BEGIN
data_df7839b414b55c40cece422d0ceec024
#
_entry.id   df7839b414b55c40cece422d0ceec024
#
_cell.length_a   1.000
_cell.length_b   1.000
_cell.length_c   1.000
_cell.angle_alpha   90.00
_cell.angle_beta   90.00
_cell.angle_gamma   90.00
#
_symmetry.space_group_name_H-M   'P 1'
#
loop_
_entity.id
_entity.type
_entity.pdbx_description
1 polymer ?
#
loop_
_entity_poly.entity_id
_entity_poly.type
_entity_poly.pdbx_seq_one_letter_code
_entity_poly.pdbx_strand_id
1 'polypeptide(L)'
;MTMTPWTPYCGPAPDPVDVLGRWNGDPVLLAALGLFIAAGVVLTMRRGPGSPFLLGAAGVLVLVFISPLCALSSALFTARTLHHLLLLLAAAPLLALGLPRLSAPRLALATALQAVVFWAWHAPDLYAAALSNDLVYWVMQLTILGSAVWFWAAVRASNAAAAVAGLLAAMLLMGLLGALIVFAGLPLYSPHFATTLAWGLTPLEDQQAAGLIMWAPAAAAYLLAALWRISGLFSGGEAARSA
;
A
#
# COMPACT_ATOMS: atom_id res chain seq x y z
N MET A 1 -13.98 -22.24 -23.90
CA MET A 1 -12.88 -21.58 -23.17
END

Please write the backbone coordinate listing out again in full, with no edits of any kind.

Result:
data_df7839b414b55c40cece422d0ceec024
#
_entry.id   df7839b414b55c40cece422d0ceec024
#
_cell.length_a   1.000
_cell.length_b   1.000
_cell.length_c   1.000
_cell.angle_alpha   90.00
_cell.angle_beta   90.00
_cell.angle_gamma   90.00
#
_symmetry.space_group_name_H-M   'P 1'
#
loop_
_entity.id
_entity.type
_entity.pdbx_description
1 polymer ?
#
loop_
_entity_poly.entity_id
_entity_poly.type
_entity_poly.pdbx_seq_one_letter_code
_entity_poly.pdbx_strand_id
1 'polypeptide(L)'
;MTMTPWTPYCGPAPDPVDVLGRWNGDPVLLAALGLFIAAGVVLTMRRGPGSPFLLGAAGVLVLVFISPLCALSSALFTARTLHHLLLLLAAAPLLALGLPRLSAPRLALATALQAVVFWAWHAPDLYAAALSNDLVYWVMQLTILGSAVWFWAAVRASNAAAAVAGLLAAMLLMGLLGALIVFAGLPLYSPHFATTLAWGLTPLEDQQAAGLIMWAPAAAAYLLAALWRISGLFSGGEAARSA
;
A
#
# COMPACT_ATOMS: atom_id res chain seq x y z
N MET A 1 -13.98 -22.24 -23.90
CA MET A 1 -12.88 -21.58 -23.17